Stand Up, Speak Out

Stand Up, Speak Out

Special Exhibit
Burning Beatles records on Emma Avenue, Springdale, August 1966. The protest was part of a response by Christian groups (mainly in the South) to John Lennon's remark that the Beatles were "more popular than Jesus."

Burning Beatles records on Emma Avenue, Springdale, August 1966. The protest was part of a response by Christian groups (mainly in the South) to John Lennon’s remark that the Beatles were “more popular than Jesus.” Charles Bickford, photographer. Springdale News Collection (SN-8-15-66)

Stand Up, Speak Out

On exhibit through May 18, 2019

From local issues to national and international matters, people in Northwest Arkansas have been standing up and speaking out since the late 1800s. Labor practices, civil rights, education, war, nuclear energy, and more have been on folks’ minds and in their hearts.

The bulk of the photos in this exhibit come from the archives of the Springdale News and the Northwest Arkansas Times, mid-1960s to mid-1990s. These collections offer a representative, but not a comprehensive, view of protests in our area.

Can you help the Shiloh Museum preserve local history? If you have images of protests from the nineteenth century to the present day from the counties from which we collect—Benton, Boone, Carroll, Madison, Newton, Washington—please contact our photo archivist, Marie Demeroukas. Thanks!

Burning Beatles records on Emma Avenue, Springdale, August 1966. The protest was part of a response by Christian groups (mainly in the South) to John Lennon's remark that the Beatles were "more popular than Jesus."

Burning Beatles records on Emma Avenue, Springdale, August 1966. The protest was part of a response by Christian groups (mainly in the South) to John Lennon’s remark that the Beatles were “more popular than Jesus.” Charles Bickford, photographer. Springdale News Collection (SN-8-15-66)

Stand Up, Speak Out

On exhibit through May 18, 2019

From local issues to national and international matters, people in Northwest Arkansas have been standing up and speaking out since the late 1800s. Labor practices, civil rights, education, war, nuclear energy, and more have been on folks’ minds and in their hearts.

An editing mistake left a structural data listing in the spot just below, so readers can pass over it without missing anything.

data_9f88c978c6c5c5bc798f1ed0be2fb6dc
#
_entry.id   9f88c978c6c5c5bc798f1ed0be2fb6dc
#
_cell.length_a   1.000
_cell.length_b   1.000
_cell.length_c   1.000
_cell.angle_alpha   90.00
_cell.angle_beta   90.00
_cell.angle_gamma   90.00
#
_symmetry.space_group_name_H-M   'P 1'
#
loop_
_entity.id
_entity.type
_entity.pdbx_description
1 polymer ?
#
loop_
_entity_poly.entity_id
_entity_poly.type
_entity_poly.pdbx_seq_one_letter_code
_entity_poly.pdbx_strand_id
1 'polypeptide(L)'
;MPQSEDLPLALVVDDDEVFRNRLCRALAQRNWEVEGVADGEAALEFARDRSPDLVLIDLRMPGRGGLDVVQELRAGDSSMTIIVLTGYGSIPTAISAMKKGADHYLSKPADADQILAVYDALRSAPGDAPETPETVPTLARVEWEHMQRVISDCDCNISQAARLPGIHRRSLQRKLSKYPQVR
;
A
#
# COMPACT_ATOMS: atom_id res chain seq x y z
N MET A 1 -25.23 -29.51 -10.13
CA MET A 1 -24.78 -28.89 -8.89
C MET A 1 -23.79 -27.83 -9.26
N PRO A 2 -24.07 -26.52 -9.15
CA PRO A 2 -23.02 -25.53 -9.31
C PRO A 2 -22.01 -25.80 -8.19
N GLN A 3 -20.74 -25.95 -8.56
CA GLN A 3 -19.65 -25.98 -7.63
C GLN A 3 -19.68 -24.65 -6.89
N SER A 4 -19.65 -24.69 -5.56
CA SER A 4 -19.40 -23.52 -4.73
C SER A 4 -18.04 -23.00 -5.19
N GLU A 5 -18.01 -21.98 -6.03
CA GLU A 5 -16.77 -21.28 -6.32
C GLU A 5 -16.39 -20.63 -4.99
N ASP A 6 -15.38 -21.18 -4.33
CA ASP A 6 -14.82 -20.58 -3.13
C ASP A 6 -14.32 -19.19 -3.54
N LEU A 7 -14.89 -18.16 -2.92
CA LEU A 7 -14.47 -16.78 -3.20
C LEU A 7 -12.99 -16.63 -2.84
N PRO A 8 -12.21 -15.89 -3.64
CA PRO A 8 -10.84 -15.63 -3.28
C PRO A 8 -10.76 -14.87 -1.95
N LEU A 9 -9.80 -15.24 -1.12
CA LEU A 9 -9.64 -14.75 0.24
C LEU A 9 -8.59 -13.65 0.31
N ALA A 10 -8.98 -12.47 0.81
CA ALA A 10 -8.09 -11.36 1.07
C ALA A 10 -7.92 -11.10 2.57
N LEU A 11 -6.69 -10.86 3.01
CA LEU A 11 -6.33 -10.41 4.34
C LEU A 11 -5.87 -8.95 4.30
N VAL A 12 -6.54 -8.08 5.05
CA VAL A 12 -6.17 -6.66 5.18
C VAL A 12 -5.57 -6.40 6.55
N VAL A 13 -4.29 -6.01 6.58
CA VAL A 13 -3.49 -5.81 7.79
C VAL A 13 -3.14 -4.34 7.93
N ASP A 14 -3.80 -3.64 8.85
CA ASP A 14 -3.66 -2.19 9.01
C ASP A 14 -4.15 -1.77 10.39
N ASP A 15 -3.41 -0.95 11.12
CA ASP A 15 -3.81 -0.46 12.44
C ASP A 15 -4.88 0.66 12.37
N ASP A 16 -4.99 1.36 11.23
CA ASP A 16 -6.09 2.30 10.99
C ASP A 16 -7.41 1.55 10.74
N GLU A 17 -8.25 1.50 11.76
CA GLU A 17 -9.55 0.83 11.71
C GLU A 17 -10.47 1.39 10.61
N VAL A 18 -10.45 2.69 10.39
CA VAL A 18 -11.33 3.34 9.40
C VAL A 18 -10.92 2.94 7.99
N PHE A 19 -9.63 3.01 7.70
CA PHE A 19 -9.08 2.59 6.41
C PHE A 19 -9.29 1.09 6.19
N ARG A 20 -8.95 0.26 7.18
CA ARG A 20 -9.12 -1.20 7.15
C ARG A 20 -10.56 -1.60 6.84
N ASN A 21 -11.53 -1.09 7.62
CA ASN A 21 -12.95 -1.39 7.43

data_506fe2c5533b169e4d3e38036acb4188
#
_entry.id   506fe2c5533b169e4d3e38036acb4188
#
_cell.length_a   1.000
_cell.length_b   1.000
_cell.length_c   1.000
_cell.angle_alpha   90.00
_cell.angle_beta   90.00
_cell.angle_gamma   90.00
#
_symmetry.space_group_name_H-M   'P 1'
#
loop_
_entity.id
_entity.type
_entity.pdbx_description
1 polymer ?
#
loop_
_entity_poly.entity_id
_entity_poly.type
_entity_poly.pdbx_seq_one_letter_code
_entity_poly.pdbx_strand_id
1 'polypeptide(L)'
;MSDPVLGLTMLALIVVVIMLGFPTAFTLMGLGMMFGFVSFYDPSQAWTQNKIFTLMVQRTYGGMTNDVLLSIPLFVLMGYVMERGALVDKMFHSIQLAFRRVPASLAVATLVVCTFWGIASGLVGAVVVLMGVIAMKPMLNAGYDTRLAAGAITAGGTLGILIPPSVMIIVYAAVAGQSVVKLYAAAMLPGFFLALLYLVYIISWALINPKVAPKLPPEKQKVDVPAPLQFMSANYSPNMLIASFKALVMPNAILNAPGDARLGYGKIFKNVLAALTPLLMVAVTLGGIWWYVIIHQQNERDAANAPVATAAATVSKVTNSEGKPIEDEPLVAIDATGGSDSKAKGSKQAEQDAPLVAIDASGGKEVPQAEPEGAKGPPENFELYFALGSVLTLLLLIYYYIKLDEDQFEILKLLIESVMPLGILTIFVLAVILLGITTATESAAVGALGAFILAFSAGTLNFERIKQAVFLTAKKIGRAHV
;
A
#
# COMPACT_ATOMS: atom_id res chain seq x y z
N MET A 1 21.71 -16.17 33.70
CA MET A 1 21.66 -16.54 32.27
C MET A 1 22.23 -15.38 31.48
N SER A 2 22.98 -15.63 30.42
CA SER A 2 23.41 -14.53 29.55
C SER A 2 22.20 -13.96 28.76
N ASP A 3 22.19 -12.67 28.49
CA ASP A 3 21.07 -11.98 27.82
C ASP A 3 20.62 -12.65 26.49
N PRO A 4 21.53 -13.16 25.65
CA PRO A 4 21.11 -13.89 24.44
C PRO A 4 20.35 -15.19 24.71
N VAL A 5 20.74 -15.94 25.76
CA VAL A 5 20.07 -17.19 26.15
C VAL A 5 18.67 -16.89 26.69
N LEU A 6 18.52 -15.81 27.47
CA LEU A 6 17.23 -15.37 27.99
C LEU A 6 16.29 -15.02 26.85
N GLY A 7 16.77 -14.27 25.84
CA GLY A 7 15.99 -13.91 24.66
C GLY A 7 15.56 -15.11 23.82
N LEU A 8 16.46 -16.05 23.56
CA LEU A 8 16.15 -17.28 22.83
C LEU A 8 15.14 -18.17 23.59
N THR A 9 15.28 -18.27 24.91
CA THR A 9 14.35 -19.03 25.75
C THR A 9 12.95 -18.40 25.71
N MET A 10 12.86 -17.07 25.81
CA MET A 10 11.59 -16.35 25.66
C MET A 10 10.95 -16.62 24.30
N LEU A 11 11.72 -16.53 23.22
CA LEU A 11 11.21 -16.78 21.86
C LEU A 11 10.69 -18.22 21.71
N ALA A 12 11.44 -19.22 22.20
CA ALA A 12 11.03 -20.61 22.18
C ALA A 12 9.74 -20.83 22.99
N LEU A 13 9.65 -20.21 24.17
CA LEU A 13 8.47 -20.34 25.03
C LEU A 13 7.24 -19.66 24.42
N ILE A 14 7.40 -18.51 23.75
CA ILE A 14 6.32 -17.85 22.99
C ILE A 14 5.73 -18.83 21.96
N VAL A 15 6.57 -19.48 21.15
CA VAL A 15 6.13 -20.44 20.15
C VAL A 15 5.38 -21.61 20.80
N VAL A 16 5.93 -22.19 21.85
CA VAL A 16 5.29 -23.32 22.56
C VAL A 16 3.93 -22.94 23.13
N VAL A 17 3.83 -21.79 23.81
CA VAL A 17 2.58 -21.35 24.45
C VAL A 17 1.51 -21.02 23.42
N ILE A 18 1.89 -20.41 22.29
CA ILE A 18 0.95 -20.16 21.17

The bulk of the photos in this exhibit come from the archives of the Springdale News and the Northwest Arkansas Times, mid-1960s to mid-1990s. These collections offer a representative, but not a comprehensive, view of protests in our area.

Can you help the Shiloh Museum preserve local history? If you have images of protests from the nineteenth century to the present day from the counties from which we collect—Benton, Boone, Carroll, Madison, Newton, Washington—please contact our photo archivist, Marie Demeroukas. Thanks!

Instruments of Faith

Instruments of Faith

Special Exhibit

Instruments of Faith: The Life and Work of Ed Stilley

On exhibit February 4, 2019–January 11, 2020

Ed Stilley at his home in Hogscald Holler, 1997. Flip Putthoff, photographer. Courtesy Kelly Mullhollan.

Ed Stilley at his home in Hogscald Holler, 1997. Flip Putthoff, photographer. Courtesy Kelly Mullhollan.

Ed Stilley was born in 1930 in Carroll County, Arkansas, to Will and Sarah Stilley. He has lived most of his life near the Carroll County area known as “Hogscald Holler.”

In 1979 Stilley received a directive from God to build musical instruments and give them away to children. For the next twenty-five years, without any musical training, he made over 200 instruments. Each of the instruments was built with odds and ends from around his home near Hogscald, where he lived with his wife, Eliza, and their five children. Ed Stilley stopped making instruments in 2004, only because his hands could no longer do the work required to construct an instrument.

Instruments of Faith features more than twenty handmade Stilley instruments, all on loan to the museum from private collectors.

Instruments of Faith: The Life and Work of Ed Stilley

On exhibit February 4, 2019–January 11, 2020

Ed Stilley at his home in Hogscald Holler, 1997. Flip Putthoff, photographer. Courtesy Kelly Mullhollan.

Ed Stilley at his home in Hogscald Holler, 1997. Flip Putthoff, photographer. Courtesy Kelly Mullhollan.

Ed Stilley was born in 1930 in Carroll County, Arkansas, to Will and Sarah Stilley. He has lived most of his life near the Carroll County area known as “Hogscald Holler.”

In 1979 Stilley received a directive from God to build musical instruments and give them away to children. For the next twenty-five years, without any musical training, he made over 200 instruments. Each of the instruments was built with odds and ends from around his home near Hogscald, where he lived with his wife, Eliza, and their five children. Ed Stilley stopped making instruments in 2004, only because his hands could no longer do the work required to construct an instrument.

Instruments of Faith features more than twenty handmade Stilley instruments, all on loan to the museum from private collectors.